On August 17th I’ll be participating in a local multi-author book signing and meet and greet event held the past couple of years at a local independent book store. My publisher will also be in attendance, both as an author in her own right and as a publisher. We’ll be revealing my cover and announcing the release date of my book, Fated Bonds, and taking pre-orders.

I’ll have a few freebies: copies of the issue of Midnight Screaming, a local magazine no longer in publication, in which my short story, “Hunted” appeared. While not in the same time period as the novel, it is part of the same universe.

Seeing as I started writing Fated Bonds roughly six years ago, this process seems to have taken forever, but this summer has flown by. I’m considering asking for a winter discount, since summer opted to have fun without me.

In the meantime, I’ll rely on weekend hikes and completed chapters for my dose of fun.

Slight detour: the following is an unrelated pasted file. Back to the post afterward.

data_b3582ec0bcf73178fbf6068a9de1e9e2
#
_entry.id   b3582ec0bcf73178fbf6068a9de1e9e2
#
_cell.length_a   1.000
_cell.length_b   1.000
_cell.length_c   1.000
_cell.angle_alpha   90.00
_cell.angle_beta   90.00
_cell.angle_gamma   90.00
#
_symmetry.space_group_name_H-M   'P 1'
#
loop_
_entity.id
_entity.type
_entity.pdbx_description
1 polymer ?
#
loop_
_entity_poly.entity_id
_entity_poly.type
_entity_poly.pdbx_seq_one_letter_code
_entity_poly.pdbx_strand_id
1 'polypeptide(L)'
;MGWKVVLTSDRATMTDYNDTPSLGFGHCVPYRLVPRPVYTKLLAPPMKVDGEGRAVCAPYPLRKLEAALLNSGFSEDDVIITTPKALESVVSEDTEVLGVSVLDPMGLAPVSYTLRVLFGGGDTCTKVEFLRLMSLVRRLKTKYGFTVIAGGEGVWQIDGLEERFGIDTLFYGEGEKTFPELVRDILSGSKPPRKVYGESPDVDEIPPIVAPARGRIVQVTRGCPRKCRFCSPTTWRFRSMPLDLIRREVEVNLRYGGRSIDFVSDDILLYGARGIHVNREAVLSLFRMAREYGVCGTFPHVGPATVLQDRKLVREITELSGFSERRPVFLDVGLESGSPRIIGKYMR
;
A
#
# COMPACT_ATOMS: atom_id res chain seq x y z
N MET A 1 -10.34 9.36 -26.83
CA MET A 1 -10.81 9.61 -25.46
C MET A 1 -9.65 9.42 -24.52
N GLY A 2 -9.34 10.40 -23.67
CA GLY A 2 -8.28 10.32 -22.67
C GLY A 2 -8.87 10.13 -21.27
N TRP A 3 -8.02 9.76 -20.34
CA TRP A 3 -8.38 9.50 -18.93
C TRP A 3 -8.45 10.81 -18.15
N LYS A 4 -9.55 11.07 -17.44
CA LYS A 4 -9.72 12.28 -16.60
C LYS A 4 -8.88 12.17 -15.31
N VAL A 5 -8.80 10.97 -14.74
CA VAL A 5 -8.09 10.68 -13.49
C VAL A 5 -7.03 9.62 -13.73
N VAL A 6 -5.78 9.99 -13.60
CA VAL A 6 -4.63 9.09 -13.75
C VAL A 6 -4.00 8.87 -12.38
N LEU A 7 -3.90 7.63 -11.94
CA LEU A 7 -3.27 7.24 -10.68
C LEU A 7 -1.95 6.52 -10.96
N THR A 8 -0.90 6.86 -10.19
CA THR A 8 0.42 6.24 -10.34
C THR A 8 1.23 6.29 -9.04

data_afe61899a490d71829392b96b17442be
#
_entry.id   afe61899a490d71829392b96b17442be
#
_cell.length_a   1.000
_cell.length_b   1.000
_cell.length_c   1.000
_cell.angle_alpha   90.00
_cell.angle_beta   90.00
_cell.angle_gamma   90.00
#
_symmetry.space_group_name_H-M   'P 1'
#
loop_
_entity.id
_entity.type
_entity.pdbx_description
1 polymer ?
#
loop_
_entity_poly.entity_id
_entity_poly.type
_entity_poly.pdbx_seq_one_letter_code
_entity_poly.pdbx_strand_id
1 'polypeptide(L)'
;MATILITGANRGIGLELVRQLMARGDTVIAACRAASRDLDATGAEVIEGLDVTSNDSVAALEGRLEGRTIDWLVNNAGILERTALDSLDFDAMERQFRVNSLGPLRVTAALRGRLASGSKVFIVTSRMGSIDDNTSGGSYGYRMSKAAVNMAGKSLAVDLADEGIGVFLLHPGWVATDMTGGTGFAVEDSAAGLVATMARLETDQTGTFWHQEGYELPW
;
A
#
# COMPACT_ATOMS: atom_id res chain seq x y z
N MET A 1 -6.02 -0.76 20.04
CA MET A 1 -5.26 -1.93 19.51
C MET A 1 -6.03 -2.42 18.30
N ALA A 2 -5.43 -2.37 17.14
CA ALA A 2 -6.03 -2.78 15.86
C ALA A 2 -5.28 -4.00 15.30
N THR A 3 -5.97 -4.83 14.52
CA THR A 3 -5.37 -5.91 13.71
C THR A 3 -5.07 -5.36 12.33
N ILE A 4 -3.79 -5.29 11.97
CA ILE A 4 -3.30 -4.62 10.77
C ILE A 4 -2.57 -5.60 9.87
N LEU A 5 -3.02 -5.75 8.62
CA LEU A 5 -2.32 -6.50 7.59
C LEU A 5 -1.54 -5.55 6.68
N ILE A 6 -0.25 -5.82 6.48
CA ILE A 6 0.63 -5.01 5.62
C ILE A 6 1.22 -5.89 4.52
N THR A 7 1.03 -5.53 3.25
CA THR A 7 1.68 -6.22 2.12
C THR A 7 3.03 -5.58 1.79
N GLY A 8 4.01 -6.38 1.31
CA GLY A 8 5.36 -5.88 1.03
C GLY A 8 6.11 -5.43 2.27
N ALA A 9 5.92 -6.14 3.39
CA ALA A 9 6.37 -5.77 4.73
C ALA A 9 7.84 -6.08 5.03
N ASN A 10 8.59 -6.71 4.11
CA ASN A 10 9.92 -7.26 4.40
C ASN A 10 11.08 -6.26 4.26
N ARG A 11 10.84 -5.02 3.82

If you’re interested in checking out some local talent, feel free to check out the event details on my Facebook page.

Proof I’m nuts

I’m a writer. More than that, I’m an author, meaning I’m putting my writing out there for people to view.

What’s so crazy about that, you might ask.  Oh let us count the ways:

  1. Gone are the days of the reclusive writer. If you don’t promote your work in some form or fashion, it won’t sell. I began life as an introvert. I have learned to step out of that shell. The more I did, the easier it became, but it will never quite erase that momentary dread when I “put myself out there”.
  2. The internet is a rude and judgmental monster. Have I ever mentioned that nothing puts my back up quicker than someone pointing the finger and telling another person how lacking they are? If not, now you know. As an author, I’m voluntarily handing that monster my words and thoughts. It’s sort of like stepping in a fire ant hill. Sometimes you might jump away quick enough, but more often than not you will get bitten and damn does it hurt.